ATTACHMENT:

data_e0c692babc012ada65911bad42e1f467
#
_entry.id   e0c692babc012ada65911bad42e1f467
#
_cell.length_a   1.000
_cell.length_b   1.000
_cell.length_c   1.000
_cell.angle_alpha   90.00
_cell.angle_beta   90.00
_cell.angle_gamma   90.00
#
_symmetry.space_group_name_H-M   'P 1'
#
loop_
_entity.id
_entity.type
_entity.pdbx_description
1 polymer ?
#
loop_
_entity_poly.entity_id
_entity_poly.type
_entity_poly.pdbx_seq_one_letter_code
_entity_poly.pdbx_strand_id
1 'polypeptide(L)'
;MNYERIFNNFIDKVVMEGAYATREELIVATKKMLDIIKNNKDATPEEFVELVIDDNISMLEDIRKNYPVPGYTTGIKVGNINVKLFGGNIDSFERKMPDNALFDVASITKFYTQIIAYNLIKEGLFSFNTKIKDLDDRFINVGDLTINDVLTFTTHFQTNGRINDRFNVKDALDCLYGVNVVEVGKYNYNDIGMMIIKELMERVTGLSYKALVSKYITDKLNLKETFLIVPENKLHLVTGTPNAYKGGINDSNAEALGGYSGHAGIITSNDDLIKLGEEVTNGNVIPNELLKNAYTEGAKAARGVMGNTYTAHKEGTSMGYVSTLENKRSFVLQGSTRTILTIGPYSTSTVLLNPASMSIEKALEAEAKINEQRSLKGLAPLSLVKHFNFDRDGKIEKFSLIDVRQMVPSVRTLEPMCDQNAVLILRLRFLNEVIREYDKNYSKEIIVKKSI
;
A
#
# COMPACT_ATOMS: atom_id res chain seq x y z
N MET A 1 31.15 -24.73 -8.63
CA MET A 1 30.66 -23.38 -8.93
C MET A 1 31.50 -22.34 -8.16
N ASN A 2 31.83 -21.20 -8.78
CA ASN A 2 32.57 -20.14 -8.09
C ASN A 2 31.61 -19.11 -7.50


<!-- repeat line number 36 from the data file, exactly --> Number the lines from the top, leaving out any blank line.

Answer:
C ASN A 2 31.61 -19.11 -7.50